By Jeff Amy/The Associated Press
JACKSON — Most Mississippians know that you call 911 to report an emergency and 411 to look up a phone number. Soon, residents and visitors will be able to call 511 to find road and travel conditions.
The Mississippi Public Service Commission voted Tuesday to assign the 511 telephone number to the state Transportation Department to use as a travel information line.
Clearing that last hurdle means transportation officials can give the go-ahead to their contractor to start building the phone system. It could begin taking calls early next year, said the Transportation Department’s David Thornton.
“This should save you some frustration, keep you from being trapped somewhere,” he said.
The idea is that people can call before leaving home or while on the road to find out about traffic jams, construction projects, road conditions and other information. There would also be links to tourist information, Thornton said. Other states include links to weather forecasts, airport information, public transportation and rest areas. Tennessee’s system, for example, notes that the Interstate 55 welcome center coming north out of Mississippi is currently closed for reconstruction.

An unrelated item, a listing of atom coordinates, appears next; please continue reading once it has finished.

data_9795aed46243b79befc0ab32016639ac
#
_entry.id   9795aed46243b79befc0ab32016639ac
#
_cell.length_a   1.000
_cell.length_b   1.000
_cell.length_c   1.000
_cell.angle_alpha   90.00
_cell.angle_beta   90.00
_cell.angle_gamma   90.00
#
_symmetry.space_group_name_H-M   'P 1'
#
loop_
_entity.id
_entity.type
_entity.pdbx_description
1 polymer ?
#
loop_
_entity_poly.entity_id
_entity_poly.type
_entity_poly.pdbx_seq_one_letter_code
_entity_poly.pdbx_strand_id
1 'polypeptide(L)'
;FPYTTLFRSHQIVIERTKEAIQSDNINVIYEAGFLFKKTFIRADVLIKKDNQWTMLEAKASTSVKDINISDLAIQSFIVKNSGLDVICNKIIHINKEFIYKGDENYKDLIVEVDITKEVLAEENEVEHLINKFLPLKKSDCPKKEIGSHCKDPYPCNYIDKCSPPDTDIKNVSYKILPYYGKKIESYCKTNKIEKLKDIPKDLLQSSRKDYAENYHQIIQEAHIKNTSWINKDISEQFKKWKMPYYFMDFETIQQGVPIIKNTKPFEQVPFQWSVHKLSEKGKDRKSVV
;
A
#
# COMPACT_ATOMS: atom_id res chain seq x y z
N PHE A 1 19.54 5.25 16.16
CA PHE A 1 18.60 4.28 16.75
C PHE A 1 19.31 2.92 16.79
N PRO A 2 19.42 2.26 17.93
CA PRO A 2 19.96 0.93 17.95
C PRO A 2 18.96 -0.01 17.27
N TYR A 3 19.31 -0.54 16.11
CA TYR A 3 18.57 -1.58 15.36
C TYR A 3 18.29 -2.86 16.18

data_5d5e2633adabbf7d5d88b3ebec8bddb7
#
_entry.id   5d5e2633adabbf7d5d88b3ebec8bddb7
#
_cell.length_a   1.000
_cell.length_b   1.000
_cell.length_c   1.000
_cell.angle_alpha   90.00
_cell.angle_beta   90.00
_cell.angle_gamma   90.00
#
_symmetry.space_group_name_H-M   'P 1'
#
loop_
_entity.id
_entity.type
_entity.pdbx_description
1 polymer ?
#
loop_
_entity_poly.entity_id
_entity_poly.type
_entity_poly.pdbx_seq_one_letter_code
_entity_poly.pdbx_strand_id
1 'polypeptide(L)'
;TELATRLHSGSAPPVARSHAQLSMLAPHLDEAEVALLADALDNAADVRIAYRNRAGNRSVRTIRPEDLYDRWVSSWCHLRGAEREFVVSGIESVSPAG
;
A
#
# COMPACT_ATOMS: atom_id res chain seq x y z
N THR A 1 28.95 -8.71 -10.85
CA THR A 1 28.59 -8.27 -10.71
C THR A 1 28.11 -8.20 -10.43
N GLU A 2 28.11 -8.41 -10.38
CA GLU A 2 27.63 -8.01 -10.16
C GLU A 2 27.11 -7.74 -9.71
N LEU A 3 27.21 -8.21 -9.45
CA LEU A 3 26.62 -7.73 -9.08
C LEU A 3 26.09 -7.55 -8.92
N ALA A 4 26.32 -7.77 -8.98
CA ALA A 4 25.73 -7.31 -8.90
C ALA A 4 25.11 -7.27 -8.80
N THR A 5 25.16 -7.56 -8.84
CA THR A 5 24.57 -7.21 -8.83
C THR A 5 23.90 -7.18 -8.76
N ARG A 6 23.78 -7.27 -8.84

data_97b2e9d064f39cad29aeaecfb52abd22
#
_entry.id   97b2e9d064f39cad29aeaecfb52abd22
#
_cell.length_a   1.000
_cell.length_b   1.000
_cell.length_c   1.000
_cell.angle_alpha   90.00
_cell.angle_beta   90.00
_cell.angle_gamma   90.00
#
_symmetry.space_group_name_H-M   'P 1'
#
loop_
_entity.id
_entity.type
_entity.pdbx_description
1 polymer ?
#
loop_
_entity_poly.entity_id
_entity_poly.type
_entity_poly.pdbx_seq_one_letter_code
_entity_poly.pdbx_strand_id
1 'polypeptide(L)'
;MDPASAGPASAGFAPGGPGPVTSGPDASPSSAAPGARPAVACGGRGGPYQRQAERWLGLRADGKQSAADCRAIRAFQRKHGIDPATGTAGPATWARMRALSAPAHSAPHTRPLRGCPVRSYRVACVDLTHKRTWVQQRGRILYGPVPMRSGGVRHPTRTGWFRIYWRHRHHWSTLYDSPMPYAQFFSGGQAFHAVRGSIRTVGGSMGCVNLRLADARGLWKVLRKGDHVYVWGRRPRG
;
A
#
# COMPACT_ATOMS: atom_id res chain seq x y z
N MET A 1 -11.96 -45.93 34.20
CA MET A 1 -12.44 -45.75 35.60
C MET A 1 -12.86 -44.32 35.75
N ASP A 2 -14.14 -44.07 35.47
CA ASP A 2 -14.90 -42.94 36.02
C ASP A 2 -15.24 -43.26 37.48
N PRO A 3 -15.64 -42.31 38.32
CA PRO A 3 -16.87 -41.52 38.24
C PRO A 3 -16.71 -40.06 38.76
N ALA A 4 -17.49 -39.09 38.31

Mississippi currently has a phone number where the Department of Public Safety records a message listing weather-related road closures. However, a 511 system is likely to get many more phone calls. Tennessee Department of Transportation spokeswoman B.J. Doughty said that state’s 511 number, launched in 2006, gets hundreds of times the calls that its old recorded line received.
In 2011, Tennessee received 764,000 calls to its 511 system, although officials say that number was elevated because of repeated snowstorms.
The state’s system is integrated with those in neighboring states. That means a person who’s in Chattanooga can get transferred to Georgia’s system. It also allows the state to provide travel information to special events, such at the Bonnaroo Music & Arts Festival.
So far, 38 states are operating 511 systems, as well as metropolitan areas in a few other places that don’t have a statewide hotline.
The earliest areas began rolling out 511 service more than 10 years ago. Mississippi’s might have been up and running by now, but the state’s first two attempts to award the contract were thrown out. On the third try, the American arm of British-based engineering firm Atkins won a $1.13 million contract to set up the system and run it for 30 months, according to a contract filed with the PSC.
Thornton said the system will have some special features, such as the ability to expand when a hurricane threatens and calls come flooding in. It will be integrated with the state’s traffic website — www.mdottraffic.com — as well as the overhead message boards in the Jackson, Hattiesburg and Southaven areas. The contract says the system is supposed to be updated as frequently as every five minutes.
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